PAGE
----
Cayman CA confirms dismissal of US$2bn claim by Madoff feeder fund

Primeo Fund (In Official Liquidation) v (1) Bank of Bermuda (Cayman) Limited (2) HSBC Securities Services (Luxembourg) SA

Following a two-week appeal hearing in late 2018, the Cayman Islands Court of Appeal (Beatson, Birt and Field JJA) has upheld the dismissal of a US$2bn professional negligence claim against HSBC arising out of the Madoff investment fraud. The judgment is notable for, among other things, a detailed discussion of two points of wider significance regarding the scope of the rule against reflective loss.

The Claimant, Primeo, was a Cayman investment fund established and managed by Bank Austria. The Defendants are two HSBC Group companies, which acted as the fund’s administrator and custodian respectively.

From its inception in 1993, Primeo’s directors, acting on the advice of its investment adviser, a Bank Austria affiliate, began placing funds for investment with Bernard L Madoff Investment Securities LLC (BLMIS), the US vehicle through which Bernie Madoff perpetrated his vast Ponzi scheme. By 2001, Primeo was wholly invested in BLMIS and from 2003 it began to invest indirectly in BLMIS as well, via shareholdings in two other Madoff feeder funds, Alpha Prime Fund Limited (Alpha) and Herald Fund SPC (Herald).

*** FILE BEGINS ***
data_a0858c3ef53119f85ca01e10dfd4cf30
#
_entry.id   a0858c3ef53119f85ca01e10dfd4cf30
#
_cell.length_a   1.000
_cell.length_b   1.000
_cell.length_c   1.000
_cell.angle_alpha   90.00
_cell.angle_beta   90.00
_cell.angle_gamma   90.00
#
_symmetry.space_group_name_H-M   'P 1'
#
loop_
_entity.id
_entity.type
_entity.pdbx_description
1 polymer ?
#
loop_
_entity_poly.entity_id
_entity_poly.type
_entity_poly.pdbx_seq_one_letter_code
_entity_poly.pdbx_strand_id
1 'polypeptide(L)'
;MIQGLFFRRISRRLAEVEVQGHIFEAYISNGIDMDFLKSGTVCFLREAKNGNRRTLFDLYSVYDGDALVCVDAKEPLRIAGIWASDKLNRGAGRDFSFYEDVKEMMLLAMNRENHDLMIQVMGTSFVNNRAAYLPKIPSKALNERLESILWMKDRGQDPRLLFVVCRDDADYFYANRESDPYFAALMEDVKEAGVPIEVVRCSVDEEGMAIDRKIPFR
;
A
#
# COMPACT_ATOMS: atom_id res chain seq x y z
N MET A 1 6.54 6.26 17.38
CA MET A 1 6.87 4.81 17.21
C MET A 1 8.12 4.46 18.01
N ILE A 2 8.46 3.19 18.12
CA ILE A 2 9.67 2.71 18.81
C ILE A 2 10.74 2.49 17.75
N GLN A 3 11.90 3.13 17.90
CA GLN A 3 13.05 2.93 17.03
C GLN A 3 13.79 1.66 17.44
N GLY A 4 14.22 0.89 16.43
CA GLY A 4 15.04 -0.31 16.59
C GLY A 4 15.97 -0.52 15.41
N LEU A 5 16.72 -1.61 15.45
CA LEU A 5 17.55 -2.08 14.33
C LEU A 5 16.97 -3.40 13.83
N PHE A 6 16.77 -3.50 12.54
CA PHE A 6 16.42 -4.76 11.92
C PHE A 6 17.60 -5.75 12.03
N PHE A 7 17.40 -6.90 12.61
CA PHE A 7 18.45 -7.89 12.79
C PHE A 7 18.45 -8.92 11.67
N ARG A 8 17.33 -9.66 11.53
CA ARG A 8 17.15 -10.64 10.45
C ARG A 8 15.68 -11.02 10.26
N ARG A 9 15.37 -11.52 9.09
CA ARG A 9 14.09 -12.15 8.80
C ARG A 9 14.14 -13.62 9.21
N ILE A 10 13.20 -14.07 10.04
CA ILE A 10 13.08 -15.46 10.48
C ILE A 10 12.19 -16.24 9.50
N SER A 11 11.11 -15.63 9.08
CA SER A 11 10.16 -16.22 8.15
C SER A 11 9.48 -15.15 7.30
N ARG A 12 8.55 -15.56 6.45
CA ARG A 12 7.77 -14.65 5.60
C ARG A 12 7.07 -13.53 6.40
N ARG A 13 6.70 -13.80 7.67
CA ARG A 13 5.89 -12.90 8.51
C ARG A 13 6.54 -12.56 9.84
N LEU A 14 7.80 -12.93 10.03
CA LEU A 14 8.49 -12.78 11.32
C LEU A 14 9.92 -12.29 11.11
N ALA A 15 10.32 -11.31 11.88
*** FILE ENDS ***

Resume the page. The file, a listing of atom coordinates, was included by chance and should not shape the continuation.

In May 2007, its investments were restructured as it subscribed for shares in Herald at the full purported value of its remaining direct BLMIS investments at that date. From then on, Primeo’s assets consisted of shares in Herald and Alpha, via which it remained indirectly exposed to BLMIS.